Our First Autumn Homeschooling: Rhythms & Realities

Winter doesn't officially arrive here in Oregon until next month, but strangely, we've already had our first light snowfall and an ice storm, so it feels as though autumn is already past. In addition, my daughter has started learning a Christmas song on violin, so I've been reflecting on how our first autumn of homeschooling went now that we're transitioning into winter.

  The Oregon outdoors after our snow dusting and freezing rain (from my  Instagram  account)

The Oregon outdoors after our snow dusting and freezing rain (from my Instagram account)

Honestly, I thought we'd have more structure, but largely due to my daughter's young age and my desire to keep learning relevant, appropriately paced, and enjoyable, our days have been more laid back than I expected.

Curriculum Choices:

  Magnard's  GS level workbook  in French

Magnard's GS level workbook in French

In September, my daughter enjoyed completing a French Maternelle GS workbook (published by Magnard), which covers math, reading, writing, and other subjects. It's a colorful, thoughtfully done workbook and she flew through it within a few weeks (though I think it's intended to last a school year). She also completed the Handwriting Without Tears workbook (in French) within a few weeks, so I was left scrambling to figure out additional resources sooner than I expected.

Exodus Books here in Oregon provided me with more educational fuel: After browsing their curriculum options, I purchased a Singapore Primary Math workbook. Workbook level 1A is highly conceptual for early learners, but it provides a good challenge for my workbook-driven daughter. For her age, however, I generally prefer math learning though tangible manipulatives like coins, beans, or other more playful objects.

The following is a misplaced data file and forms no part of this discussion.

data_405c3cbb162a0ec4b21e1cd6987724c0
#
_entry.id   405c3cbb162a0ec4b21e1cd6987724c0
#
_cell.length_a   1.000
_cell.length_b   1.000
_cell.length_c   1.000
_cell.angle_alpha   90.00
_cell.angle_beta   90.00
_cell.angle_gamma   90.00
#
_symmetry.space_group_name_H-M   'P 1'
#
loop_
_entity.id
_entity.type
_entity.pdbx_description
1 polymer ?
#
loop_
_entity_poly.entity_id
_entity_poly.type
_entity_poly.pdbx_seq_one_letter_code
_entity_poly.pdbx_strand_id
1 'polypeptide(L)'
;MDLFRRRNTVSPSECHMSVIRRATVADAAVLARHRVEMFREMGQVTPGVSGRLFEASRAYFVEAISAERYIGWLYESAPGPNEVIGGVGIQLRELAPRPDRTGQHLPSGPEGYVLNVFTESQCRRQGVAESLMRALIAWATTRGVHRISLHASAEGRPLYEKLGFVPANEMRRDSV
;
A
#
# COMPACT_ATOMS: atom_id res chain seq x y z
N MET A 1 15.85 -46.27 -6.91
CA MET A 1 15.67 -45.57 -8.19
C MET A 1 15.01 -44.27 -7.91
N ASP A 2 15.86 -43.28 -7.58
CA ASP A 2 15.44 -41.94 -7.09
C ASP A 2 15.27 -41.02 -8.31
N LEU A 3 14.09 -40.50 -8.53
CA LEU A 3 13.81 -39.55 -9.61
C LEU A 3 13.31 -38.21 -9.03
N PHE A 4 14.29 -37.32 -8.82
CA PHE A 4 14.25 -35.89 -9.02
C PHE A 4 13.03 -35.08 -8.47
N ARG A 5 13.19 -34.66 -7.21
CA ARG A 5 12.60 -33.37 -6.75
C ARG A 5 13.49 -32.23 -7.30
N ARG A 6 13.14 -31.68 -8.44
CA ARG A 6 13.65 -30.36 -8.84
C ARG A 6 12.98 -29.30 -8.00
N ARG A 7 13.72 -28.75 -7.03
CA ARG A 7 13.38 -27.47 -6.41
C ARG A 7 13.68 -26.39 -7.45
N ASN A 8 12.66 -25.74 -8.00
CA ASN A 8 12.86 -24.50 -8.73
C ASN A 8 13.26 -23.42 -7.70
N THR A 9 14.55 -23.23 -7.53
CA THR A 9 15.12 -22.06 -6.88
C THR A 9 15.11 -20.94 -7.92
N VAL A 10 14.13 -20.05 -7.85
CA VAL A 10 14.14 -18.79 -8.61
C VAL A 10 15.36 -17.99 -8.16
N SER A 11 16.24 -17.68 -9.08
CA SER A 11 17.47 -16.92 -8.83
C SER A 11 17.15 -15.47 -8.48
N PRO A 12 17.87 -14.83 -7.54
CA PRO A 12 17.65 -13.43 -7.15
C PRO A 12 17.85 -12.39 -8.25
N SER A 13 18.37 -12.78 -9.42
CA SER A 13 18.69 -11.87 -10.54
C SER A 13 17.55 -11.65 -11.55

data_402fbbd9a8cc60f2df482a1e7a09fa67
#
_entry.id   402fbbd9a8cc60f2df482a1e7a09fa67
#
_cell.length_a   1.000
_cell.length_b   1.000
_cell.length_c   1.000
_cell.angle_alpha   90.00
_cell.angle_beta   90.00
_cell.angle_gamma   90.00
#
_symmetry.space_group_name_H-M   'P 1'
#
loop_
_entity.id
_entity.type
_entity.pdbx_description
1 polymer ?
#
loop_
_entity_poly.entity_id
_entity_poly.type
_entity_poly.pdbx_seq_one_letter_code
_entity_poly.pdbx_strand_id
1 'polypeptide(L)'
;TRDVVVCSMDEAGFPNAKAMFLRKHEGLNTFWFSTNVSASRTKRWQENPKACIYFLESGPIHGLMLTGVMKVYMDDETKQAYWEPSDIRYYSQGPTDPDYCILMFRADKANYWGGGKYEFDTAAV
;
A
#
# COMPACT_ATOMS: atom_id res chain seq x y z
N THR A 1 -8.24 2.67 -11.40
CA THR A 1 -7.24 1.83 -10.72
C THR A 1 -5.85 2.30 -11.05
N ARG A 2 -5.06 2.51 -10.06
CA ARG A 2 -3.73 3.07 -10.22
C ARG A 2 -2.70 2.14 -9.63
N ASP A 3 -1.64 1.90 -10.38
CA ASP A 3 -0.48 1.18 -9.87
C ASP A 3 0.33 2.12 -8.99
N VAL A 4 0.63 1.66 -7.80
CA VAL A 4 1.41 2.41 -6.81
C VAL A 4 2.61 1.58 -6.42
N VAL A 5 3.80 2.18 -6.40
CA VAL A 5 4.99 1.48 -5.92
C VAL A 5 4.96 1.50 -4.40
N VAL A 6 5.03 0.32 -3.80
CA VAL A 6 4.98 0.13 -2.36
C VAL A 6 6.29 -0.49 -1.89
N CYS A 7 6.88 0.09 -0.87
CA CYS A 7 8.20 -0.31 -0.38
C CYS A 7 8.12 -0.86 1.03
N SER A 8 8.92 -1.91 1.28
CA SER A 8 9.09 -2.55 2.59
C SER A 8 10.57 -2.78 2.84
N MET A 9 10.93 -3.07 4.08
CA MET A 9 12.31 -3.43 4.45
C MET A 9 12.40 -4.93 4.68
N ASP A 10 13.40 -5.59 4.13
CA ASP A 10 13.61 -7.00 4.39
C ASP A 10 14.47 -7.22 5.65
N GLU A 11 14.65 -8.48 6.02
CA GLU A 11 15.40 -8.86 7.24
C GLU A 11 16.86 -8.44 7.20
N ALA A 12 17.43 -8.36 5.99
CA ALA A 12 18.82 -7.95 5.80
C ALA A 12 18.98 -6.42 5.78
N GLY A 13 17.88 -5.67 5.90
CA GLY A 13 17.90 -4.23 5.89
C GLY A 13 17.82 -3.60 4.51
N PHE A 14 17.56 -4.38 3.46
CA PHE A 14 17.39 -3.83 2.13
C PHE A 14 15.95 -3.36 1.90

For history, culture, and geography, I purchased Susan Wise Bauer's The Story of the World Volume 1 & the accompanying activity bookBecause we homeschool in French, I plan to read The Story of the World on my own bit by bit, then retell the stories to my children in French. I haven't started this plan yet, but I look forward to relearning about world civilizations through stories and hands-on activities.

Other Homeschool Rhythms: 

Every night I write a few words (both French and English) or a sentence for my daughter to copy the next morning. She likes decoding the message and words while I prepare breakfast, and I like the handwriting and phonics practice she gets from it. We also read many books each morning (at my son's insistence) and practice violin. My daughter generally spends the rest of her day drawing, playing, exploring outdoors, and looking at books. Once per week we attend a homeschool co-op where she takes art, theater, and nature classes while I teach beginning French.

The Joys:

  Early morning reading in pjs on Thanksgiving vacation

Early morning reading in pjs on Thanksgiving vacation

I love that homeschooling allows my daughter and son to play together for decent periods of time, in spite of the discord that a toddler brother can occasionally cause. Homeschooling gives us the gift of time together as a family and allows my children to see how the rhythms of home life and learning intertwine. I look forward to the years ahead when we can delve into academics with more depth, but right now I'm grateful and awed by the simple advances in reading, comprehension, and maturity that occur even in a low structure, low pressure setting.

How is your child's school year going? What do you love about what he or she is currently learning?

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